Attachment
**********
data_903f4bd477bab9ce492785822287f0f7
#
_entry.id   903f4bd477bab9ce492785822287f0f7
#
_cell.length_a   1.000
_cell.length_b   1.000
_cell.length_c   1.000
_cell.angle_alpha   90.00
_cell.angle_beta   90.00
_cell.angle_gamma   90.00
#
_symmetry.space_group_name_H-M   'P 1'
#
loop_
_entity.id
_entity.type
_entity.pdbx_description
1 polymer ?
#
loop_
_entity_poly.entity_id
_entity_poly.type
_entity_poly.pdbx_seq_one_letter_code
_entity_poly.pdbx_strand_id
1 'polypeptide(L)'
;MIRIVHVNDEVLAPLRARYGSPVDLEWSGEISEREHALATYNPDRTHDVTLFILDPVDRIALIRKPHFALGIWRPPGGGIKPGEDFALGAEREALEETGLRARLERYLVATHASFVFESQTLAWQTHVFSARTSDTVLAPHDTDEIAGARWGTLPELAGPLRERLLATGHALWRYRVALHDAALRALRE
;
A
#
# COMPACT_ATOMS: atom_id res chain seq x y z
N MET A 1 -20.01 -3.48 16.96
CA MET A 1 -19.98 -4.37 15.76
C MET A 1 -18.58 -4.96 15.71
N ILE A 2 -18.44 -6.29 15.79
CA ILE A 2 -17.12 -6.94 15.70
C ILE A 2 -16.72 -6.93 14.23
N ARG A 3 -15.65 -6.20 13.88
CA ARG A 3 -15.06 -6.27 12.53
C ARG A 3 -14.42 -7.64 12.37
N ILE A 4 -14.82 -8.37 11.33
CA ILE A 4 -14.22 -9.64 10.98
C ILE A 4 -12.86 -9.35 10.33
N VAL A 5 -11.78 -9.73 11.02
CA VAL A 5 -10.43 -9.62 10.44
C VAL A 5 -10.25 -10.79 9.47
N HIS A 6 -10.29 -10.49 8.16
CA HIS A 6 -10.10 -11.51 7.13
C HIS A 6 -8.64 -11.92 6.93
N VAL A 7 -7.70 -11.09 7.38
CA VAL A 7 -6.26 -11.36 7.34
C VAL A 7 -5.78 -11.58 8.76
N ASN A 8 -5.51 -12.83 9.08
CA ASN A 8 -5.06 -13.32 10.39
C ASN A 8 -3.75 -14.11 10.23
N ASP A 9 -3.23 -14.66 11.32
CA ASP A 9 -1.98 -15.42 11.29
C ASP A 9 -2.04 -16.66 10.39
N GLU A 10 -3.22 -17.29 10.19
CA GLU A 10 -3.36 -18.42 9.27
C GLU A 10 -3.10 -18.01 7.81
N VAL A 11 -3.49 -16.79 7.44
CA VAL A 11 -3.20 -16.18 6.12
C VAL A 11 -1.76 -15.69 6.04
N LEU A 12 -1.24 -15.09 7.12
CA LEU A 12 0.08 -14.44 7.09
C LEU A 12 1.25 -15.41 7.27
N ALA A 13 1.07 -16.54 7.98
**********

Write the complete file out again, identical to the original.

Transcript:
data_903f4bd477bab9ce492785822287f0f7
#
_entry.id   903f4bd477bab9ce492785822287f0f7
#
_cell.length_a   1.000
_cell.length_b   1.000
_cell.length_c   1.000
_cell.angle_alpha   90.00
_cell.angle_beta   90.00
_cell.angle_gamma   90.00
#
_symmetry.space_group_name_H-M   'P 1'
#
loop_
_entity.id
_entity.type
_entity.pdbx_description
1 polymer ?
#
loop_
_entity_poly.entity_id
_entity_poly.type
_entity_poly.pdbx_seq_one_letter_code
_entity_poly.pdbx_strand_id
1 'polypeptide(L)'
;MIRIVHVNDEVLAPLRARYGSPVDLEWSGEISEREHALATYNPDRTHDVTLFILDPVDRIALIRKPHFALGIWRPPGGGIKPGEDFALGAEREALEETGLRARLERYLVATHASFVFESQTLAWQTHVFSARTSDTVLAPHDTDEIAGARWGTLPELAGPLRERLLATGHALWRYRVALHDAALRALRE
;
A
#
# COMPACT_ATOMS: atom_id res chain seq x y z
N MET A 1 -20.01 -3.48 16.96
CA MET A 1 -19.98 -4.37 15.76
C MET A 1 -18.58 -4.96 15.71
N ILE A 2 -18.44 -6.29 15.79
CA ILE A 2 -17.12 -6.94 15.70
C ILE A 2 -16.72 -6.93 14.23
N ARG A 3 -15.65 -6.20 13.88
CA ARG A 3 -15.06 -6.27 12.53
C ARG A 3 -14.42 -7.64 12.37
N ILE A 4 -14.82 -8.37 11.33
CA ILE A 4 -14.22 -9.64 10.98
C ILE A 4 -12.86 -9.35 10.33
N VAL A 5 -11.78 -9.73 11.02
CA VAL A 5 -10.43 -9.62 10.44
C VAL A 5 -10.25 -10.79 9.47
N HIS A 6 -10.29 -10.49 8.16
CA HIS A 6 -10.10 -11.51 7.13
C HIS A 6 -8.64 -11.92 6.93
N VAL A 7 -7.70 -11.09 7.38
CA VAL A 7 -6.26 -11.36 7.34
C VAL A 7 -5.78 -11.58 8.76
N ASN A 8 -5.51 -12.83 9.08
CA ASN A 8 -5.06 -13.32 10.39
C ASN A 8 -3.75 -14.11 10.23
N ASP A 9 -3.23 -14.66 11.32
CA ASP A 9 -1.98 -15.42 11.29
C ASP A 9 -2.04 -16.66 10.39
N GLU A 10 -3.22 -17.29 10.19
CA GLU A 10 -3.36 -18.42 9.27
C GLU A 10 -3.10 -18.01 7.81
N VAL A 11 -3.49 -16.79 7.44
CA VAL A 11 -3.20 -16.18 6.12
C VAL A 11 -1.76 -15.69 6.04
N LEU A 12 -1.24 -15.09 7.12
CA LEU A 12 0.08 -14.44 7.09
C LEU A 12 1.25 -15.41 7.27
N ALA A 13 1.07 -16.54 7.98